Democrat Ben Samuels said he decided it was time to run for a seat in Congress after the Jan. 6 attacks on the capitol.
“Like a lot of Americans, I watched what happened that day in horror and [saw] we were sort of living through a lot of the consequences of four years of vitriol and viciousness,” the 30-year-old Creve Coeur resident told The St. Louis American. “That really was horrifying.”
While Samuels started his career in business, working at a startup that was later acquired by Mastercard, he eventually worked for Chicago’s city government and worked to find ways to run it more efficiently and save taxpayer money. He was then an adviser to Gov. Charlie Baker in Massachusetts, where he led an economic recovery initiative after the pandemic hit.
Samuels also coordinated a bipartisan coalition of 13 governors on a joint initiative to invest in clean energy technology, fight climate change, create jobs and improve transportation infrastructure.
He announced his 2022 bid for current Rep. Anne Wagner’s Congressional House seat earlier this month, and believes he’s equipped for the job as a sixth generation Missourian.
“For generations, my family's been civically engaged here as teachers, as volunteers, as members of the community — and that's the legacy that I'm proud to bring into this role,” he said.
The Democratic candidate said Rep. Ann Wagner isn’t committed to getting things done in St. Louis.
“If you look over the last 10 years, St. Louis of the top 25 major metro areas in the U.S. is the third slowest growing,” he said. “I don't see Ann Wagner doing anything to try to bring jobs to St. Louis and back to St. Louis and to promote growth here in St. Louis.”
Wagner was first elected in 2012. In 2016 and 2018 she was re-elected by margins of 21 and 4 percentage points, respectively. Last year, Wagner beat out Democratic candidate Jill Schupp by just over six percentage points.
Missouri’s District 2 encompasses the area west of St. Louis and includes Chesterfield, Des Peres, Sunset Hills, Arnold, Eureka, Creve Coeur and a portion of Maryland Heights.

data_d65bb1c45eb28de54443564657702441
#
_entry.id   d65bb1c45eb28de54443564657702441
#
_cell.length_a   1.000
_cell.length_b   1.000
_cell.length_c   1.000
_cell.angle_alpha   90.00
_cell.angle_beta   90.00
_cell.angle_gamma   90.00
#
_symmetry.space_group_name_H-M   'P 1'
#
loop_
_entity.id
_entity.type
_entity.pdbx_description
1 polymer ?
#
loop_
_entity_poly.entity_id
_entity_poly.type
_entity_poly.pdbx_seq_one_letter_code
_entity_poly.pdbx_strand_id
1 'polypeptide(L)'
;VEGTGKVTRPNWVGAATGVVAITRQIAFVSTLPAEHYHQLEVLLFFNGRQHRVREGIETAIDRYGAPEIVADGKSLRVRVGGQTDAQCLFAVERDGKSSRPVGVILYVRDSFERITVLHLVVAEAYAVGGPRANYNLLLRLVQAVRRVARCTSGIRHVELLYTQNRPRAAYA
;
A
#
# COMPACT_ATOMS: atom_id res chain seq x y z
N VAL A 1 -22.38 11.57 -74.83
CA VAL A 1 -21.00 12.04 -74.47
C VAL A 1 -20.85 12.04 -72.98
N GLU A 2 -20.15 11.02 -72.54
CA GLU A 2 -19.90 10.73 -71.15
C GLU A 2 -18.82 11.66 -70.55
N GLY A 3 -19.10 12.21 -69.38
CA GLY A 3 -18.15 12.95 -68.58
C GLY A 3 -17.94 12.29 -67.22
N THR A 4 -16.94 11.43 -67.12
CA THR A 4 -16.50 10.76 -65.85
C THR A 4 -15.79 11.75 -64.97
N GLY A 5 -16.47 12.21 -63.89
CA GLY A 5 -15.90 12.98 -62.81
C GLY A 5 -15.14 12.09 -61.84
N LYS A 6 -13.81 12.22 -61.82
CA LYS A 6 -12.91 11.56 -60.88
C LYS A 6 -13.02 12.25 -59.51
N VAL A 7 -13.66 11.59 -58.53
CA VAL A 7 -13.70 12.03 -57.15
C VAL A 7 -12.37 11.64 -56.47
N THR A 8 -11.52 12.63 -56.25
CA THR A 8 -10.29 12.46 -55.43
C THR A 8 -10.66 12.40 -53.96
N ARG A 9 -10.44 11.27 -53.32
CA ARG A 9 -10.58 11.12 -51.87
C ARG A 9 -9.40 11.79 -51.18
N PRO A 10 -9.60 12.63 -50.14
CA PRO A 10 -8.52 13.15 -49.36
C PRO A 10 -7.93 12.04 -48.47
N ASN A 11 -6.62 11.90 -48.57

The district’s next election will be held November 8, 2022, after the Aug. 2, 2022, primary. So far, two Democratic candidates have announced their intention to run — Samuels and Raymond Reed. Wagner’s two Republican challengers are Bob Anders and Wesley Smith.
When it comes to climate change and environmental racism, Samuels said it’s important to acknowledge that Black communities and other communities of color are disproportionately bearing the brunt of air pollution and the consequences of climate change.
He said it’s imperative to ensure the government addresses this issue through things like giving people more options in how they choose to commute and getting them into lower-emitting vehicles to reduce the pollution and its effects.
“Those are things that are a critical part of not only addressing a lot of the issues of climate change, but also addressing the fact that these communities are hit hardest by it and doing it in a way that creates jobs and save people money,” he said.
Samuels does not support the Defund the Police movement, saying instead BIPOC communities should be intimately involved with evaluating and changing police conduct and policies.
“My parents never had to talk to me about how to interact with the police if and when I came across the police,” Samuels said. “And I know that's not the lived experience for most black people either. And I think we have to acknowledge the fact that those are things we need to address. At the same time, I think it's important to make sure that police have the resources to do their jobs more effectively by making sure that they can address mental health issues when they come up, making sure that they can address housing issues and substance issues as those kinds of things come up.”
If elected, he said his main priorities would be investing in the region while supporting small businesses and job growth.
“We're going to be dealing with the economic fallout of [the pandemic] for a very long time and making sure that we can continue to grow jobs and to grow small businesses is a key part of that, especially here in St. Louis, where we've seen a lot of jobs and a lot of companies leave the region over time,” he said.
While Samuels has not held elected office yet, he said his government experience working with both parties will be critical.
“I'm a millennial and millennials right now represent the largest share of the American population and by far the largest share of the American workforce,” he said. “At the same time, we make up 1% of Congress and I think we both need and deserve a seat at the federal policymaking table.”